Anxiety on all sides of upcoming House hearing on radicalization of U.S. Muslims
Sunday, February 27, 2011; 10:55 PM
In some ways, Zuhdi Jasser doesn't match the profile of the typical Muslim American. He's an active Republican who has supported the U.S. wars in Afghanistan and Iraq, is an advocate for Israel and says his faith harbors "an insidious supremacism."
Yet the Scottsdale, Ariz., doctor will be the face of American Islam for a Capitol Hill moment. Other than members of Congress, Jasser is the only witness that Rep. Peter T. King (R-N.Y.) has identified so far for his upcoming hearings on radicalization of American Muslims.
King, the chairman of the House Homeland Security Committee, has called the hearings to start March 9.
Although he initially spoke out to promote them, his decision in recent weeks to lie low (he declined to comment for this article) and to keep the witness list and precise questions quiet reflects the complexities of debating the problem, experts say.
Should the hearings focus strictly on hard data about American Muslim cooperation with law enforcement? Should they explore whether U.S. foreign policy helps breed radicalism? Can a congressional hearing in a secular nation explore whether Islam needs a reformation?
That final point is the core tenet for Jasser, a father of three, Navy veteran and former doctor to Congress.
Through his nonprofit group, the American Islamic Forum for Democracy, he debates other Muslims and appears on mostly conservative media to press Muslim leaders to aggressively oppose a "culture of separatism." He wants clerics to disavow scripture that belittles non-Muslims and women and to renounce a role for Islam in government.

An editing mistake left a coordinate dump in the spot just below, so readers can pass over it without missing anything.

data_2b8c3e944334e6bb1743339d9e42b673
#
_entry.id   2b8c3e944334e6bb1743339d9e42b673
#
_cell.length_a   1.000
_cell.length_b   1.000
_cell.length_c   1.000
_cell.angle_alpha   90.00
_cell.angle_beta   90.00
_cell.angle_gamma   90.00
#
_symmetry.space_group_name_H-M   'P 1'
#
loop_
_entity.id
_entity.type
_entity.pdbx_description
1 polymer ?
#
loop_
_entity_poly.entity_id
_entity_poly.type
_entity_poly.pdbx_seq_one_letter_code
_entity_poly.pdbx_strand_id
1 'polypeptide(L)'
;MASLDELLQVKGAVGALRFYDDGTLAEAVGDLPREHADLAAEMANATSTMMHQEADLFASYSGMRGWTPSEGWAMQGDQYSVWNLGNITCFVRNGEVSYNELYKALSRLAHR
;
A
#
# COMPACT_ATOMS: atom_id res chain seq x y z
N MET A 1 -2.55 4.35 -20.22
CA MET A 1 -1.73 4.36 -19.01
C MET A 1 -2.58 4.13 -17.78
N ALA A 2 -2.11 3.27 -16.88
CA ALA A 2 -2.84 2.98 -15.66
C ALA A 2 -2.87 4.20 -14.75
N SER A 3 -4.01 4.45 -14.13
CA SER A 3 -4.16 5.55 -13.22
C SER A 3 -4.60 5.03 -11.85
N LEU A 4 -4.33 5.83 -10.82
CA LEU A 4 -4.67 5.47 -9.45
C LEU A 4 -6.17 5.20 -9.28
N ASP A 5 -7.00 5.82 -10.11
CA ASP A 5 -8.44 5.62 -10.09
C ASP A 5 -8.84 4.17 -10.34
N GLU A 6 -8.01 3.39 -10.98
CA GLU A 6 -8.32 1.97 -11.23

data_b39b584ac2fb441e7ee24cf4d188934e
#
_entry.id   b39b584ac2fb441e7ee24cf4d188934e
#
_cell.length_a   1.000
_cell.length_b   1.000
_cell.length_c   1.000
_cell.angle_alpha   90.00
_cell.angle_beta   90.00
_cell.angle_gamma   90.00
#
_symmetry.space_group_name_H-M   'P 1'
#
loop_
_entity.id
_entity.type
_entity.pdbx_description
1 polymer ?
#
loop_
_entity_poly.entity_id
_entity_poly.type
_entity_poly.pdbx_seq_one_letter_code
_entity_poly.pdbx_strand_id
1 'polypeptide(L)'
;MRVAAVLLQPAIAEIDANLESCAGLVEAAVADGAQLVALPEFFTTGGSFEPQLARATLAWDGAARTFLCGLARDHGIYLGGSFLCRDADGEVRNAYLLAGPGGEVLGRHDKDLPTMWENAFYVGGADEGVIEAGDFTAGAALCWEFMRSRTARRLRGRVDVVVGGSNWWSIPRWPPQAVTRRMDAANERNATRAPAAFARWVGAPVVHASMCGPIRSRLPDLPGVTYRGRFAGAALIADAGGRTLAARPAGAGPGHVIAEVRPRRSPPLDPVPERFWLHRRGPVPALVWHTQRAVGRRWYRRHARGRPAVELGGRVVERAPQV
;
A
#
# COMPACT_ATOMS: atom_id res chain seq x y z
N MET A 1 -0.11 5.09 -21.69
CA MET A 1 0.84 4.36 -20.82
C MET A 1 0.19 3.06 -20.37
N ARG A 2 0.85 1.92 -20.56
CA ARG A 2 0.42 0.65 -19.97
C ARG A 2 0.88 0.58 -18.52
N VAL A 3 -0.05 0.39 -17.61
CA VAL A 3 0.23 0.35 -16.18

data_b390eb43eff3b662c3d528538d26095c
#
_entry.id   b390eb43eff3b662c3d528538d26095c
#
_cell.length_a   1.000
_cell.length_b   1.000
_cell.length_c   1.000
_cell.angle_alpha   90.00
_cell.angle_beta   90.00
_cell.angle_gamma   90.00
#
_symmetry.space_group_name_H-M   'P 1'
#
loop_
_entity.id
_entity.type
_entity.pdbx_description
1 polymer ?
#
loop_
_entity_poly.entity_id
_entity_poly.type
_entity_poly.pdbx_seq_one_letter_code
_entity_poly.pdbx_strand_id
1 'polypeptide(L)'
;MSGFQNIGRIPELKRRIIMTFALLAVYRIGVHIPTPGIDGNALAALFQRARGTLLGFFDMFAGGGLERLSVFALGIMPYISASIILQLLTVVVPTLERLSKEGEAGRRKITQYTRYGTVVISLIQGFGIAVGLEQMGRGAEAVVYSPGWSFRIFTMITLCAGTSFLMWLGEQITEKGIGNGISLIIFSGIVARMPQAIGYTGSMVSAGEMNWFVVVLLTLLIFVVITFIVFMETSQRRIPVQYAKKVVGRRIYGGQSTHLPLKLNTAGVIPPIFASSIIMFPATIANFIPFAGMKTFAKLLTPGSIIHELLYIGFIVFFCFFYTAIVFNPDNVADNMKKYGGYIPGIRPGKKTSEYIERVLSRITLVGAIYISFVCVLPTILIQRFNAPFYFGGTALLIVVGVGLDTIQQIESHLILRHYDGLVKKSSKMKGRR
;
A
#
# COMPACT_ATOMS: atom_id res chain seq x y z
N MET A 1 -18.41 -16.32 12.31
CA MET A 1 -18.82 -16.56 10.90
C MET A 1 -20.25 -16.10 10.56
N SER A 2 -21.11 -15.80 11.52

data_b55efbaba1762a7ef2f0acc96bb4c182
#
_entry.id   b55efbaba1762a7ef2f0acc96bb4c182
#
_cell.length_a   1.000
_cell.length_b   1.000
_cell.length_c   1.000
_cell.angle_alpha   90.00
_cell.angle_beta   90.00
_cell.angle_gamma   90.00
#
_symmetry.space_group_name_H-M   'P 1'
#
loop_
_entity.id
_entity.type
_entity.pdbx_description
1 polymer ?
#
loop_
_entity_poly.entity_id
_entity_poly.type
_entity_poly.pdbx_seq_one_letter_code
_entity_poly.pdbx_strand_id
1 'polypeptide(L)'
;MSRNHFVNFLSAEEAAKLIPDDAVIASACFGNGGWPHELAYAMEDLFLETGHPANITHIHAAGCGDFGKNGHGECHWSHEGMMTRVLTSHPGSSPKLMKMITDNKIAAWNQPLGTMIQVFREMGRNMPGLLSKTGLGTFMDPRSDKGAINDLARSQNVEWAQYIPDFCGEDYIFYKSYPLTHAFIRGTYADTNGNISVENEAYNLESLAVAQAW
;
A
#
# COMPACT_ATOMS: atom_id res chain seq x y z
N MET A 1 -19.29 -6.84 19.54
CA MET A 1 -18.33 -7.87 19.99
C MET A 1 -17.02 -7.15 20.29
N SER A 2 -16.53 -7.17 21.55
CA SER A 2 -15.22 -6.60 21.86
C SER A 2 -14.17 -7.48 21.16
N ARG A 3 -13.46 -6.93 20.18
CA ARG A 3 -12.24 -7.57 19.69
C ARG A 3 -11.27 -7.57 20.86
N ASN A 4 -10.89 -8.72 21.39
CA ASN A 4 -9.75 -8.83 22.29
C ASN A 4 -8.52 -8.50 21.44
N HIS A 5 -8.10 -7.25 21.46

As the only non-legislator King has announced he will call, Jasser is drawing a lopsided amount of attention.
King will have a separate panel of congressional witnesses, and he has said he will call Muslim Rep. Keith Ellison (D-Minn.). The Democrats on the committee will call Los Angeles County Sheriff Lee Baca, who has disputed King's contention that Muslims do not cooperate with law enforcement.
With a mostly top-secret list and the first hearing in a few days, anxiety is building among Muslim Americans and national security experts alike. Although some hope that it will improve dialogue, others fear it could set off more prejudice.
National security experts "are holding their breath that it doesn't explode. I've heard that from people on all sides," said Juan C. Zarate, a senior adviser to the Center for Strategic and International Studies who was security adviser to President George W. Bush.
Muslim leaders initially lobbied for King to halt hearings but are now debating whether to try to get on the witness list. Long-standing critics of Muslim American organizations have blasted King for including "apologists" such as Ellison, one of two Muslims elected to Congress.